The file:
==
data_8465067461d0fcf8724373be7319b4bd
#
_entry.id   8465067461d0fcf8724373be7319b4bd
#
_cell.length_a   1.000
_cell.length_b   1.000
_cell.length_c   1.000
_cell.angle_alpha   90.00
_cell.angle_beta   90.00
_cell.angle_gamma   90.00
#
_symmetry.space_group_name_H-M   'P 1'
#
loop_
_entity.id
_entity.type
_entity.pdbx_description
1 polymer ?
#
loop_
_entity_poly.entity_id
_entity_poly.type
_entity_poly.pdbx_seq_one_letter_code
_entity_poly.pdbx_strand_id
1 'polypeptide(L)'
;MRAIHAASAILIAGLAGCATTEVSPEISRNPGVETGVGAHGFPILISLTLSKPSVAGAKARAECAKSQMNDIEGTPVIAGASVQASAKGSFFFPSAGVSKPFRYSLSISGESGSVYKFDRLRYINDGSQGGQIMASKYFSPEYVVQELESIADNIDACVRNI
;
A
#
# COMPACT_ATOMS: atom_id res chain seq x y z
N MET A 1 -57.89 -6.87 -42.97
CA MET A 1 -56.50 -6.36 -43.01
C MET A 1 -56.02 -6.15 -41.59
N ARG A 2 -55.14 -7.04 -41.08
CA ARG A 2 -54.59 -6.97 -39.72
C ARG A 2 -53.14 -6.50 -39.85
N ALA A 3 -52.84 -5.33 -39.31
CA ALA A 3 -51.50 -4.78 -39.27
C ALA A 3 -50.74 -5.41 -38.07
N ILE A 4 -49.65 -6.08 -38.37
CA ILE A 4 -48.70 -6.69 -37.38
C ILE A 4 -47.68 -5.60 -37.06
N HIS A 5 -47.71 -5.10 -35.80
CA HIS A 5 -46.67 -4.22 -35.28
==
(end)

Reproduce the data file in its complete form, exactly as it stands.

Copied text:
data_8465067461d0fcf8724373be7319b4bd
#
_entry.id   8465067461d0fcf8724373be7319b4bd
#
_cell.length_a   1.000
_cell.length_b   1.000
_cell.length_c   1.000
_cell.angle_alpha   90.00
_cell.angle_beta   90.00
_cell.angle_gamma   90.00
#
_symmetry.space_group_name_H-M   'P 1'
#
loop_
_entity.id
_entity.type
_entity.pdbx_description
1 polymer ?
#
loop_
_entity_poly.entity_id
_entity_poly.type
_entity_poly.pdbx_seq_one_letter_code
_entity_poly.pdbx_strand_id
1 'polypeptide(L)'
;MRAIHAASAILIAGLAGCATTEVSPEISRNPGVETGVGAHGFPILISLTLSKPSVAGAKARAECAKSQMNDIEGTPVIAGASVQASAKGSFFFPSAGVSKPFRYSLSISGESGSVYKFDRLRYINDGSQGGQIMASKYFSPEYVVQELESIADNIDACVRNI
;
A
#
# COMPACT_ATOMS: atom_id res chain seq x y z
N MET A 1 -57.89 -6.87 -42.97
CA MET A 1 -56.50 -6.36 -43.01
C MET A 1 -56.02 -6.15 -41.59
N ARG A 2 -55.14 -7.04 -41.08
CA ARG A 2 -54.59 -6.97 -39.72
C ARG A 2 -53.14 -6.50 -39.85
N ALA A 3 -52.84 -5.33 -39.31
CA ALA A 3 -51.50 -4.78 -39.27
C ALA A 3 -50.74 -5.41 -38.07
N ILE A 4 -49.65 -6.08 -38.37
CA ILE A 4 -48.70 -6.69 -37.38
C ILE A 4 -47.68 -5.60 -37.06
N HIS A 5 -47.71 -5.10 -35.80
CA HIS A 5 -46.67 -4.22 -35.28